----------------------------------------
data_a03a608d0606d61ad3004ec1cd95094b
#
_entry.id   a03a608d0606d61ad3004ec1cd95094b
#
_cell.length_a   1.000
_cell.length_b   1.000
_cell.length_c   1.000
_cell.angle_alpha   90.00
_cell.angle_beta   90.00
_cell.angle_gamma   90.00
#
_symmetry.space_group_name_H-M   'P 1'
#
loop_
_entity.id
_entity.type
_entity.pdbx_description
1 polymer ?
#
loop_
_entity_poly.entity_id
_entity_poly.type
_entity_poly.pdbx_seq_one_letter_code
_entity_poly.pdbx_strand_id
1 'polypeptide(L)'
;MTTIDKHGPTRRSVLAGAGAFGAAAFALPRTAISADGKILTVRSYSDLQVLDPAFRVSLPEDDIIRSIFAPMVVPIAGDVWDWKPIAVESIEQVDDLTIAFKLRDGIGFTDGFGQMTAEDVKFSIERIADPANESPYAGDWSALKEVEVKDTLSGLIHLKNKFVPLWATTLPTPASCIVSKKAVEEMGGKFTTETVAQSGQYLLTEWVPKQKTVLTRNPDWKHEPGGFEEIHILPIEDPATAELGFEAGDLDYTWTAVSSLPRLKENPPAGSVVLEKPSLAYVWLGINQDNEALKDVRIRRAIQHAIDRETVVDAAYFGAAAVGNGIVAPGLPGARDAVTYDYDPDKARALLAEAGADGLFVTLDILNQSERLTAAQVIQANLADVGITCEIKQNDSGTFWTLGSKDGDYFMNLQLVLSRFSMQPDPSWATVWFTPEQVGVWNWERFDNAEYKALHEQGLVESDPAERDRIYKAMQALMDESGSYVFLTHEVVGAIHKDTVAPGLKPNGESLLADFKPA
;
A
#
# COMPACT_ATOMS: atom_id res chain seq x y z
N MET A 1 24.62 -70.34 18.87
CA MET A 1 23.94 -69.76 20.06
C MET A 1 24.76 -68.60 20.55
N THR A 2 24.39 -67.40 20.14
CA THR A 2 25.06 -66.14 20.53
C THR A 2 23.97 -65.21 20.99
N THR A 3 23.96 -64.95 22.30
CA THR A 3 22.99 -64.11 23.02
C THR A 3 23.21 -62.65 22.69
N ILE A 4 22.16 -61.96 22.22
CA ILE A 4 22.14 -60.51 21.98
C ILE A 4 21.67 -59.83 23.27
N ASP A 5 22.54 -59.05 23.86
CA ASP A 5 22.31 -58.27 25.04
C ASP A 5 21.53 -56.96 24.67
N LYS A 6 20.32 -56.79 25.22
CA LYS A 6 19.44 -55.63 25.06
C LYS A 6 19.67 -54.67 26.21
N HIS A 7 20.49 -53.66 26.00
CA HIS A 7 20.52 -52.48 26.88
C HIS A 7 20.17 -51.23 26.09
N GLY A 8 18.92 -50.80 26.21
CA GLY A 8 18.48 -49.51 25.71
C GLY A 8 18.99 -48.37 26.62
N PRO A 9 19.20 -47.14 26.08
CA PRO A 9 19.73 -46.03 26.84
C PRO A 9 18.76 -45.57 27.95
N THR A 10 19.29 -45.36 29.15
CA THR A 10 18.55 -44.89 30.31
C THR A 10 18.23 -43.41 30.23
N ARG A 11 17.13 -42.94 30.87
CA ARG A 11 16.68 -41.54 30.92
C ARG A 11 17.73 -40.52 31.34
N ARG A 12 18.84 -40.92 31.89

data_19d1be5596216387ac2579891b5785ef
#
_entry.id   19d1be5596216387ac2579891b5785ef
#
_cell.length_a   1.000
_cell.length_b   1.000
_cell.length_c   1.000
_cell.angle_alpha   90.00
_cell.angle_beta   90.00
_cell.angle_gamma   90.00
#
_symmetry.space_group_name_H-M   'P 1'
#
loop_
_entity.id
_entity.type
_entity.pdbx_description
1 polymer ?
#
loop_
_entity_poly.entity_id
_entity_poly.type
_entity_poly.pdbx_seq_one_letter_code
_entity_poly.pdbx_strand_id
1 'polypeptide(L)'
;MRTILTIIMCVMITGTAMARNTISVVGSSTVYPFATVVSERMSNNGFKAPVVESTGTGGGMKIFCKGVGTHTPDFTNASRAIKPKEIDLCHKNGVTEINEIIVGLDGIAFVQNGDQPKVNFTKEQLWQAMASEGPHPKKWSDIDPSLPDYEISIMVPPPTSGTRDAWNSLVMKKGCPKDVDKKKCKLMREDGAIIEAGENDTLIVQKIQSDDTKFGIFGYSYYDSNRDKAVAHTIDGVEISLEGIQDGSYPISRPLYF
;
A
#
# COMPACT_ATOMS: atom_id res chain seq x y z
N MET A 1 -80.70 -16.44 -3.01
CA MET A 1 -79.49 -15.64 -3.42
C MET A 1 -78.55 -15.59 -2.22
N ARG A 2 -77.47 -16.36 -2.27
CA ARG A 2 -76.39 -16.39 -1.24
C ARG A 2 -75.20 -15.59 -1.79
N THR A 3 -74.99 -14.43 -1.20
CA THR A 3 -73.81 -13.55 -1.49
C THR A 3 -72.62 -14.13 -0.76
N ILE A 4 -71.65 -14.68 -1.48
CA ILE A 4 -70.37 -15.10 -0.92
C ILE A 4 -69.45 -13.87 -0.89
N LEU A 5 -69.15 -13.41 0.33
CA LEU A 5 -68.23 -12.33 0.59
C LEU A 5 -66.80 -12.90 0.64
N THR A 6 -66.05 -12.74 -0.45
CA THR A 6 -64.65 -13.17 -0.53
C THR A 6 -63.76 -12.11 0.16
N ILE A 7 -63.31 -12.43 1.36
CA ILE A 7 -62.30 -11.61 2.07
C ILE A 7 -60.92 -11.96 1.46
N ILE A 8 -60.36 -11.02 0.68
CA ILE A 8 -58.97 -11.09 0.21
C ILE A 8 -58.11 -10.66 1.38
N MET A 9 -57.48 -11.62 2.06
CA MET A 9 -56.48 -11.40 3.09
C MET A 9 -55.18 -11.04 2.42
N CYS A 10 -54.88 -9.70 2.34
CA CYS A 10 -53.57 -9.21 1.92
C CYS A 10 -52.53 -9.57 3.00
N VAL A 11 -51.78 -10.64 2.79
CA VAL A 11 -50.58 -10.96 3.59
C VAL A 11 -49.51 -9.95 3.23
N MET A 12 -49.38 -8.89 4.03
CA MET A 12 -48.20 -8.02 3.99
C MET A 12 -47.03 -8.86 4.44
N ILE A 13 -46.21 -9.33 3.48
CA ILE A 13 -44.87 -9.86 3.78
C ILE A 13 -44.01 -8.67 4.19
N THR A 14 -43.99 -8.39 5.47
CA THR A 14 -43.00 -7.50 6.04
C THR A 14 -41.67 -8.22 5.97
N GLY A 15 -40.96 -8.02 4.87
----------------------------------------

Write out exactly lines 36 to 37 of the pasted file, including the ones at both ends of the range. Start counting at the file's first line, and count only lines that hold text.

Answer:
C THR A 2 23.97 -65.21 20.99
N THR A 3 23.96 -64.95 22.30